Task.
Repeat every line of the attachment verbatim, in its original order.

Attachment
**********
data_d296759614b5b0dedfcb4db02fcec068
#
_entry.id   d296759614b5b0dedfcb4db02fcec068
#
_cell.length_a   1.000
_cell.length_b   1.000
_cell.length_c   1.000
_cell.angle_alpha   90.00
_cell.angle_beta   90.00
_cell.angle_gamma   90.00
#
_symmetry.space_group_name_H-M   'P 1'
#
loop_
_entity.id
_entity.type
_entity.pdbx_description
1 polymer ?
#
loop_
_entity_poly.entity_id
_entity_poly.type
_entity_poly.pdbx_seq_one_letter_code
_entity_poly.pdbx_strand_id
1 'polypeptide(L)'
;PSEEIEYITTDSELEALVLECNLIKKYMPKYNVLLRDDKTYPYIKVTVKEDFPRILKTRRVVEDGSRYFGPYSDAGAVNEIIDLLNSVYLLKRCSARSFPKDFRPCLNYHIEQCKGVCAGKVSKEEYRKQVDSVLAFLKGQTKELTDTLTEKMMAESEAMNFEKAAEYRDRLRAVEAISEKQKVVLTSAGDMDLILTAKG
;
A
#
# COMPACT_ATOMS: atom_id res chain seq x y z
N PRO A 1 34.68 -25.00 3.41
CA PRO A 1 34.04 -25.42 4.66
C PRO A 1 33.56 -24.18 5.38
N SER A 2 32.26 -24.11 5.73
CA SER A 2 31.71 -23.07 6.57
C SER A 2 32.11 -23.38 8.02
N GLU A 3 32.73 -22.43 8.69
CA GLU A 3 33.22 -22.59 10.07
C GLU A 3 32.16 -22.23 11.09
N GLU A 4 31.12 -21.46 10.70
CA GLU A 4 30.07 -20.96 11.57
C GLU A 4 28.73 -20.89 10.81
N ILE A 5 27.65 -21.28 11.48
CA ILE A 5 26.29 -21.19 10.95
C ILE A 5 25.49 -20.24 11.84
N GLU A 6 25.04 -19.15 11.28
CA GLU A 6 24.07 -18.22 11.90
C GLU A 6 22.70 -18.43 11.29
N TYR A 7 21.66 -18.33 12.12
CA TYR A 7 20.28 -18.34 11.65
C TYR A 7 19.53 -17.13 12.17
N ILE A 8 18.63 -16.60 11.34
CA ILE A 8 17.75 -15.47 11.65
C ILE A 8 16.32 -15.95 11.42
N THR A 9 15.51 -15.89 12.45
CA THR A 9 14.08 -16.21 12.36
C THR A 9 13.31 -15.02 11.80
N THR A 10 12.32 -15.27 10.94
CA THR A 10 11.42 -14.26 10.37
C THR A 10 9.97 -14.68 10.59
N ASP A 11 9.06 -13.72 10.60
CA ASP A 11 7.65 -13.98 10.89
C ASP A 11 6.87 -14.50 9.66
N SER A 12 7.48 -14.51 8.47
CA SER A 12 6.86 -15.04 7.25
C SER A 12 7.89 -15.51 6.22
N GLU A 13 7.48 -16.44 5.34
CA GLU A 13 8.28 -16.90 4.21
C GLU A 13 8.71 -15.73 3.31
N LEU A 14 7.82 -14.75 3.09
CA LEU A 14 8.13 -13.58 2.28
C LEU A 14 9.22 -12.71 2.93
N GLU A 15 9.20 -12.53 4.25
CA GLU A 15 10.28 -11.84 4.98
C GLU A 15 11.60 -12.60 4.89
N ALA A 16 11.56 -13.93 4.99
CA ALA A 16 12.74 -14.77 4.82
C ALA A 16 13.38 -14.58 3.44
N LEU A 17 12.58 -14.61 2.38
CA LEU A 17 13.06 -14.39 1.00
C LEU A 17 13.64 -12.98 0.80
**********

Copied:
data_d296759614b5b0dedfcb4db02fcec068
#
_entry.id   d296759614b5b0dedfcb4db02fcec068
#
_cell.length_a   1.000
_cell.length_b   1.000
_cell.length_c   1.000
_cell.angle_alpha   90.00
_cell.angle_beta   90.00
_cell.angle_gamma   90.00
#
_symmetry.space_group_name_H-M   'P 1'
#
loop_
_entity.id
_entity.type
_entity.pdbx_description
1 polymer ?
#
loop_
_entity_poly.entity_id
_entity_poly.type
_entity_poly.pdbx_seq_one_letter_code
_entity_poly.pdbx_strand_id
1 'polypeptide(L)'
;PSEEIEYITTDSELEALVLECNLIKKYMPKYNVLLRDDKTYPYIKVTVKEDFPRILKTRRVVEDGSRYFGPYSDAGAVNEIIDLLNSVYLLKRCSARSFPKDFRPCLNYHIEQCKGVCAGKVSKEEYRKQVDSVLAFLKGQTKELTDTLTEKMMAESEAMNFEKAAEYRDRLRAVEAISEKQKVVLTSAGDMDLILTAKG
;
A
#
# COMPACT_ATOMS: atom_id res chain seq x y z
N PRO A 1 34.68 -25.00 3.41
CA PRO A 1 34.04 -25.42 4.66
C PRO A 1 33.56 -24.18 5.38
N SER A 2 32.26 -24.11 5.73
CA SER A 2 31.71 -23.07 6.57
C SER A 2 32.11 -23.38 8.02
N GLU A 3 32.73 -22.43 8.69
CA GLU A 3 33.22 -22.59 10.07
C GLU A 3 32.16 -22.23 11.09
N GLU A 4 31.12 -21.46 10.70
CA GLU A 4 30.07 -20.96 11.57
C GLU A 4 28.73 -20.89 10.81
N ILE A 5 27.65 -21.28 11.48
CA ILE A 5 26.29 -21.19 10.95
C ILE A 5 25.49 -20.24 11.84
N GLU A 6 25.04 -19.15 11.28
CA GLU A 6 24.07 -18.22 11.90
C GLU A 6 22.70 -18.43 11.29
N TYR A 7 21.66 -18.33 12.12
CA TYR A 7 20.28 -18.34 11.65
C TYR A 7 19.53 -17.13 12.17
N ILE A 8 18.63 -16.60 11.34
CA ILE A 8 17.75 -15.47 11.65
C ILE A 8 16.32 -15.95 11.42
N THR A 9 15.51 -15.89 12.45
CA THR A 9 14.08 -16.21 12.36
C THR A 9 13.31 -15.02 11.80
N THR A 10 12.32 -15.27 10.94
CA THR A 10 11.42 -14.26 10.37
C THR A 10 9.97 -14.68 10.59
N ASP A 11 9.06 -13.72 10.60
CA ASP A 11 7.65 -13.98 10.89
C ASP A 11 6.87 -14.50 9.66
N SER A 12 7.48 -14.51 8.47
CA SER A 12 6.86 -15.04 7.25
C SER A 12 7.89 -15.51 6.22
N GLU A 13 7.48 -16.44 5.34
CA GLU A 13 8.28 -16.90 4.21
C GLU A 13 8.71 -15.73 3.31
N LEU A 14 7.82 -14.75 3.09
CA LEU A 14 8.13 -13.58 2.28
C LEU A 14 9.22 -12.71 2.93
N GLU A 15 9.20 -12.53 4.25
CA GLU A 15 10.28 -11.84 4.98
C GLU A 15 11.60 -12.60 4.89
N ALA A 16 11.56 -13.93 4.99
CA ALA A 16 12.74 -14.77 4.82
C ALA A 16 13.38 -14.58 3.44
N LEU A 17 12.58 -14.61 2.38
CA LEU A 17 13.06 -14.39 1.00
C LEU A 17 13.64 -12.98 0.80